illiam Fitzsimmons will perform at Salon IKSV, on Thursday, 7th of April. We talked to him about his music, Pittsburgh, Istanbul and his glorious beard.


Would you say that studying at a Christian University influenced your lyrics?

I think studying at a religious institution of any kind had a pretty big effect on me. In most ways I think it was a really good thing and I’m sure it’s played a role in the lyrics I write. I like to think that studying psychology specifically played the biggest role in the exact things I feel compelled to write about, though, I think if I went back and played some of my music at those colleges they would probably be pretty offended by some of the songs.

Pittsburgh, a city famous for it’s steel industry, must have quite a strong and fierce sound for music. However your music touches the soul. Do you believe this is irony?

Well I think it explains one of the reasons why my music wasn’t really well known there until after people starting listening to it in other places. Pittsburgh has a very “tough” reputation, one that is definitely deserved. I love that quality in a city and in people, but it’s that kind of old school toughness that sometimes confuses emotionality or feelings of any kind as weakness. I was raised, and came to think, that one’s ability to withstand and deal with emotional turmoil is a great kind of strength. I’m glad and extremely proud I came from there, though, as I think both kinds of strength are incredible assets.

In 2009 you covered Kanye West’s Heartless. You showed that a song can be blended into a very different vibe. How is covering a song harder than creating it?

I think the real challenge in doing a cover song is to find that sneaky balance where you’re not imitating the song but neither are you destroying what was great about it in the first place. I wouldn’t say that covering a song is at all harder than creating it, but it’s very hard to do so and have people really think you contributed something. There’s about a million Beatles covers and I can think of maybe 3 or 4 that I’m glad were recorded.

Some compare you to Iron & Wine, Sufjan Stevens. Do you like to be compared to other artists or would you prefer to be listened to individually?

It’s a definite double-edged sword! I’m honored to be listed alongside women and men that I admire and respect and love. But comparisons are our way of simplifying a life and world that is incredibly complex and varied. The problem comes when we use the comparisons for more than just introductions to a subject and apply a great deal of meaning to them. Oftentimes they just reflect a bit of laziness. Like Sam Beam and I both have beards, but what we write about and our presentation of material is incredibly different oftentimes.

Everyone has the perfect moment in the day to listen to you, but when would you suggest us to listen to your work?

Haha, well probably not when you’re tired and have to drive late at night. I like to think my music probably works best when you give it a little time and space to sink in. It’s pretty soft and unobtrusive so it’s easily dismissed when there’s distraction. I like making songs that require more than just volume to connect with a listener. You have to get to know them a little bit.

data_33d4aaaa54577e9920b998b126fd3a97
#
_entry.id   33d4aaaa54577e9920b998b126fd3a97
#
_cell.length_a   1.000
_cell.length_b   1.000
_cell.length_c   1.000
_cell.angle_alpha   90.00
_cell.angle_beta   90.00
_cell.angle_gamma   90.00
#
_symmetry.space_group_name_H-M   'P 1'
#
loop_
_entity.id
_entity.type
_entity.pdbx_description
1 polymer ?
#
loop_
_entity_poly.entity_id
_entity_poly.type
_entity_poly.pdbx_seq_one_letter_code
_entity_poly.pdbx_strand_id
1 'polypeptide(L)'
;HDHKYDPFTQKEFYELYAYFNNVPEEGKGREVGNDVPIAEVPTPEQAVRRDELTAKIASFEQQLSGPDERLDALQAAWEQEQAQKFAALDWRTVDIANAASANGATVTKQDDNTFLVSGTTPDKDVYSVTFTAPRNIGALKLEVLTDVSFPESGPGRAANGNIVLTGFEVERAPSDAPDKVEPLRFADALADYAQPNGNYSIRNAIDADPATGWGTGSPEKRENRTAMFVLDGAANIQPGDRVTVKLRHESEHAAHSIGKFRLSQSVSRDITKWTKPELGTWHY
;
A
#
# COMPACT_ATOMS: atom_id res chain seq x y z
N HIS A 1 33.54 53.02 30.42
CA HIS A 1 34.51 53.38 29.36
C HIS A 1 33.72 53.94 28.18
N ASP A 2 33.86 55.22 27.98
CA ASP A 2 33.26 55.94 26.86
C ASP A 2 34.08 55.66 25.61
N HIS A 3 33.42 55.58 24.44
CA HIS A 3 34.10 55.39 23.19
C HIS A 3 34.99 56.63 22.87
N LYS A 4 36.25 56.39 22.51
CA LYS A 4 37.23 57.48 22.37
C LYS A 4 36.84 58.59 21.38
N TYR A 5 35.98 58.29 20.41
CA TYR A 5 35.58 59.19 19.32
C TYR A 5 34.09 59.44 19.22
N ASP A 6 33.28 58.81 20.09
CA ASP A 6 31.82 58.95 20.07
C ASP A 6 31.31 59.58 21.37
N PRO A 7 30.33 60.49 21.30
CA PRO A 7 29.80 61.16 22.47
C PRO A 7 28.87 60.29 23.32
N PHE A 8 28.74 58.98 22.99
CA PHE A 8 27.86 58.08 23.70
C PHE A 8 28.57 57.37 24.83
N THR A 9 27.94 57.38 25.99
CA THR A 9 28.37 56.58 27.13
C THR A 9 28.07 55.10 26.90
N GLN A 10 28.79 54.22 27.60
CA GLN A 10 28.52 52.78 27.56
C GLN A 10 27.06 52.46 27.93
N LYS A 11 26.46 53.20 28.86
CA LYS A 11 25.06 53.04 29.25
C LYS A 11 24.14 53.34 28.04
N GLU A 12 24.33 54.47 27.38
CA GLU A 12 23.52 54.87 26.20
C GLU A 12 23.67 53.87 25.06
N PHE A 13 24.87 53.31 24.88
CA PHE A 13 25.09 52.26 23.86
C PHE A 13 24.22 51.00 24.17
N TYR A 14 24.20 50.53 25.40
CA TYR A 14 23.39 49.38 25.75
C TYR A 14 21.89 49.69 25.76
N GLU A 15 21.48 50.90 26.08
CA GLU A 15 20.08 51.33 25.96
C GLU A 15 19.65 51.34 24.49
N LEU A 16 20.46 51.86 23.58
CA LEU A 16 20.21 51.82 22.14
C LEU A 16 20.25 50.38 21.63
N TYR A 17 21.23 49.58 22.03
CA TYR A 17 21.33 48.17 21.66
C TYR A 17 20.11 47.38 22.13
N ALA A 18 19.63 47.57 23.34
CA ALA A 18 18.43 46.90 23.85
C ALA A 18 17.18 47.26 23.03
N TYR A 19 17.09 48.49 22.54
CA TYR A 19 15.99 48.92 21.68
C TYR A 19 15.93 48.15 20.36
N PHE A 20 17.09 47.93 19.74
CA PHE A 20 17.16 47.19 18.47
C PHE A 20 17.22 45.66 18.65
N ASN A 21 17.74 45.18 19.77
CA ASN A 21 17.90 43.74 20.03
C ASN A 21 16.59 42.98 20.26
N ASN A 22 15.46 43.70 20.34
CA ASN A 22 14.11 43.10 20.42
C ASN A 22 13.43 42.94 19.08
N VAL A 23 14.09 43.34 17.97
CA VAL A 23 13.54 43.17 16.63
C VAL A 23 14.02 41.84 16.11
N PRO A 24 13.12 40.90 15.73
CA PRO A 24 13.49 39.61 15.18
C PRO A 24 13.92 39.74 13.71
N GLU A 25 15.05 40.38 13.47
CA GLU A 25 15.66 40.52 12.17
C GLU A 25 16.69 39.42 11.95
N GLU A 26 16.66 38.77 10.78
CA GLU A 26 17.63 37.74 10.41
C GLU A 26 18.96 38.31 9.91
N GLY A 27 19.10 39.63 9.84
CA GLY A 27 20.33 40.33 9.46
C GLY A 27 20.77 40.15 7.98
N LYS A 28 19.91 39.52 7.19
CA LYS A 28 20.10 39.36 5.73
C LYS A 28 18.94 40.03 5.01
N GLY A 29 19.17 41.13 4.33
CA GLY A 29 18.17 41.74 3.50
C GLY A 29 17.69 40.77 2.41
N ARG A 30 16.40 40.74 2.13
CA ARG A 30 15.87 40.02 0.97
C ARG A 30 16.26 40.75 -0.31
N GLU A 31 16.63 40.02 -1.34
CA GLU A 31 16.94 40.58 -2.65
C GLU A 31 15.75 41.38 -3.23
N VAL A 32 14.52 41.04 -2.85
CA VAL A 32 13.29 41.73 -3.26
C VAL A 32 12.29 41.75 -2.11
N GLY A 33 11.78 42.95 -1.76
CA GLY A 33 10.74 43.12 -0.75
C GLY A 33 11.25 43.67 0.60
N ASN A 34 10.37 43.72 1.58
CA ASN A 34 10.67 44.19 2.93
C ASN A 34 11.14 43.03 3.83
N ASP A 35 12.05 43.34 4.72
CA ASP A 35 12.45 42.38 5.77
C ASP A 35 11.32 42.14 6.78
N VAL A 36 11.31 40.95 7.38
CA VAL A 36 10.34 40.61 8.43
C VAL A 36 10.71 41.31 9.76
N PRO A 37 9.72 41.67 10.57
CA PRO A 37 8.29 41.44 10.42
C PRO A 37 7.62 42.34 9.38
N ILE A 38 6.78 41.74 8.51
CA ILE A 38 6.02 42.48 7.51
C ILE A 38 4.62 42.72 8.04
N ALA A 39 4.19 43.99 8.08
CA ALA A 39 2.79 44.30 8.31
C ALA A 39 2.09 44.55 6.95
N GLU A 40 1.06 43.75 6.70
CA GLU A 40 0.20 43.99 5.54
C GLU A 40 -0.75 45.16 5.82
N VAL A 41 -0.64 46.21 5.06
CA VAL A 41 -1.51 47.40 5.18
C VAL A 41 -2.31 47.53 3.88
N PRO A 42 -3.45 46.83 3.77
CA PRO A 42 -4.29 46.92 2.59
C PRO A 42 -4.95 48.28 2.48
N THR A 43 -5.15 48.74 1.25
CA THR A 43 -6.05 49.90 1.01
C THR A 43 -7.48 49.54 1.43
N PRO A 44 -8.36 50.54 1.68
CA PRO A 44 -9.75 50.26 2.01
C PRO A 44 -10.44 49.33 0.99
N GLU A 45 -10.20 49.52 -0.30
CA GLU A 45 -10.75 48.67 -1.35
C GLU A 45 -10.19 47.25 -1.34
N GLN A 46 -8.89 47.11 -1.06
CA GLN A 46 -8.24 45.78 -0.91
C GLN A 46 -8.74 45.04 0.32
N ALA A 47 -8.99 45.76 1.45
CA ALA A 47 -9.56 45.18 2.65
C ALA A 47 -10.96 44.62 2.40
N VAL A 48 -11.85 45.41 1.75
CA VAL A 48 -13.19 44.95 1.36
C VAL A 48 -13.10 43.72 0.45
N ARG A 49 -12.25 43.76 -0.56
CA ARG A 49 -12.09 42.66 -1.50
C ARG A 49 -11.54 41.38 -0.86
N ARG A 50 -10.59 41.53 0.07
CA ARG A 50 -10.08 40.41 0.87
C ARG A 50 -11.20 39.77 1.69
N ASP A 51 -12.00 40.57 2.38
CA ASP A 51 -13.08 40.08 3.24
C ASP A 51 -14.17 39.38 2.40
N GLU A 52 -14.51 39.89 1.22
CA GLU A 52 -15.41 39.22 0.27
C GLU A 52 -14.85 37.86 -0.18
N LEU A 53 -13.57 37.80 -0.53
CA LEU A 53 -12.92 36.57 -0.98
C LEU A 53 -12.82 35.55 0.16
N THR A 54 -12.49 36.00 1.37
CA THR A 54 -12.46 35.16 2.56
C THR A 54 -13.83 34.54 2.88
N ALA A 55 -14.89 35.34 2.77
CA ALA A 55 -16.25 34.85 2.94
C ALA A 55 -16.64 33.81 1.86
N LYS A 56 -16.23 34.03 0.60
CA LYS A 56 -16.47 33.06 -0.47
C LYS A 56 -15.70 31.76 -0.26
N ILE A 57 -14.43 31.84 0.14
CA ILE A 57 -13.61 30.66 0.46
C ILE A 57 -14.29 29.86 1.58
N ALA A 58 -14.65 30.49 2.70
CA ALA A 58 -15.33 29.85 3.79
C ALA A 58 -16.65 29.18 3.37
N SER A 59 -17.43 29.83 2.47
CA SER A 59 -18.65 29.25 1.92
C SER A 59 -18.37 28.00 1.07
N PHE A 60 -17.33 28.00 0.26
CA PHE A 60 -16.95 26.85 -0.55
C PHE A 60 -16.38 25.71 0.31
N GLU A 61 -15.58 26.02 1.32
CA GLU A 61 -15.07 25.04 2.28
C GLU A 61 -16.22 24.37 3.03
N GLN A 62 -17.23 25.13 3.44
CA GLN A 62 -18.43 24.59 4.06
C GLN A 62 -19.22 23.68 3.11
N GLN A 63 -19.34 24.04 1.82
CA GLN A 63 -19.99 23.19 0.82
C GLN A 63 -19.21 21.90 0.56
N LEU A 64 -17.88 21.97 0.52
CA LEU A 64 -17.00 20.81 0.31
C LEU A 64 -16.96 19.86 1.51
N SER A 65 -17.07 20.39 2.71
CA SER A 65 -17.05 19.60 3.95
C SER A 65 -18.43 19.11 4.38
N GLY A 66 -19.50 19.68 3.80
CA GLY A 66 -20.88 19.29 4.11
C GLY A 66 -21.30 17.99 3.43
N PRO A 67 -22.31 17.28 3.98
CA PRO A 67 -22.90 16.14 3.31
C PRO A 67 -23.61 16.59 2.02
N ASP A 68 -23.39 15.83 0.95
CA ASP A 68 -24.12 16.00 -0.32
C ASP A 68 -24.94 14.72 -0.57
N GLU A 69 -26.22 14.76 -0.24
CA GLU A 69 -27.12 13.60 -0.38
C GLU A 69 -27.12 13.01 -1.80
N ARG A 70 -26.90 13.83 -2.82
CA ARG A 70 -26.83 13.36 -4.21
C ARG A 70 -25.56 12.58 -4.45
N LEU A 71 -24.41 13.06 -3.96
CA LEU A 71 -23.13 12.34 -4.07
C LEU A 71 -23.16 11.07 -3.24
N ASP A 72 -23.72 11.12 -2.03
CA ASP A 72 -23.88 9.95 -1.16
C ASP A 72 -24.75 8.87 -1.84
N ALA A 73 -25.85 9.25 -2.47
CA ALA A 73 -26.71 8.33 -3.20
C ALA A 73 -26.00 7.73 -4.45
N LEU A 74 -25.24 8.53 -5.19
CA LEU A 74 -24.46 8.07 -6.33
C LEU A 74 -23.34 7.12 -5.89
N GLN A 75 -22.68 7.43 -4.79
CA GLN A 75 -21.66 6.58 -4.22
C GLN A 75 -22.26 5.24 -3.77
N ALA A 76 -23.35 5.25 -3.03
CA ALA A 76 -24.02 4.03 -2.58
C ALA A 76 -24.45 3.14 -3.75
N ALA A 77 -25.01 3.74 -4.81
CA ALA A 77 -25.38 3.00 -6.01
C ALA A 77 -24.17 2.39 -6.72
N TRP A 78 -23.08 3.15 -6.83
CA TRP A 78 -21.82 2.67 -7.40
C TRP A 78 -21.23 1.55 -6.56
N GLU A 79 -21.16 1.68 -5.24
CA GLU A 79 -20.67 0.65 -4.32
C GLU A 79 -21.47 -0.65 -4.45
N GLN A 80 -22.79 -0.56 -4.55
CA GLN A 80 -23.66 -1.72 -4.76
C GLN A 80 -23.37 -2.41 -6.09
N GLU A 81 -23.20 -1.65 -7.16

Your sound is very soft and calming. Istanbul is very busy and fast. Do you think you two will like each other?

I like to think that oftentimes the busiest and most hectic places are the ones that need peacefulness and calm more than anywhere else. I think we’ll get along wonderfully.

I believe that every artist has a special connection with one of their songs. Which song do you have an extra connection with?

Probably the one that I always come back to is “I Don’t Feel It Anymore” from the Sparrow and the Crow record. That marked a very transitional time in my life and that song is a sort of connection to it that I can always hold on to. It’s doubly powerful because I’ve had a lot of people tell me that song, and that record in particular, helped them through difficult periods in their lives as well.

Should William Fitzsimmons be the soundtrack of a honeymoon or a birth?

One of the coolest things about any kind of art is that people get to experience and incorporate it any way that they see fit. It’s well beyond me to decide how somebody should bring my songs into their lives. I know of people who keep it only in the sadder, darker parts of their lives and I know of others who use it to lull their babies to sleep! Music makes me FEEL, and that’s what I love about it. Doesn’t matter what kind of feeling it is necessarily. I think there’s probably a lot of people out there who feel the same.

Let’s assume we had a bet and you lost thus you have to shave your beard off. Would we see a tear around your eyes?

Not in the least! It’s about as important to me as my favorite pair of jeans. I really like my favorite jeans! They’re comfortable, they’re what I know, and they’ve been with me for quite a while. But if something happened to them, I would probably just get another pair and not think too much of it. I shave it off occasionally just to remember what my face actually looks like.

Could you tell us your wildest adventure?

I was never really one for “wildness.” In fact, I tend to try to avoid most things that upset the normal routine of the day. Easily the wildest thing I’ve ever done was adopting two baby girls. My life is 100 times crazier with them than it ever was just being a touring musician. I love the quiet parts of life.

One Word Questions:

Pittsburgh- Home

Calm – Perfect

Beard – Me


Angus & Julia Stone – Great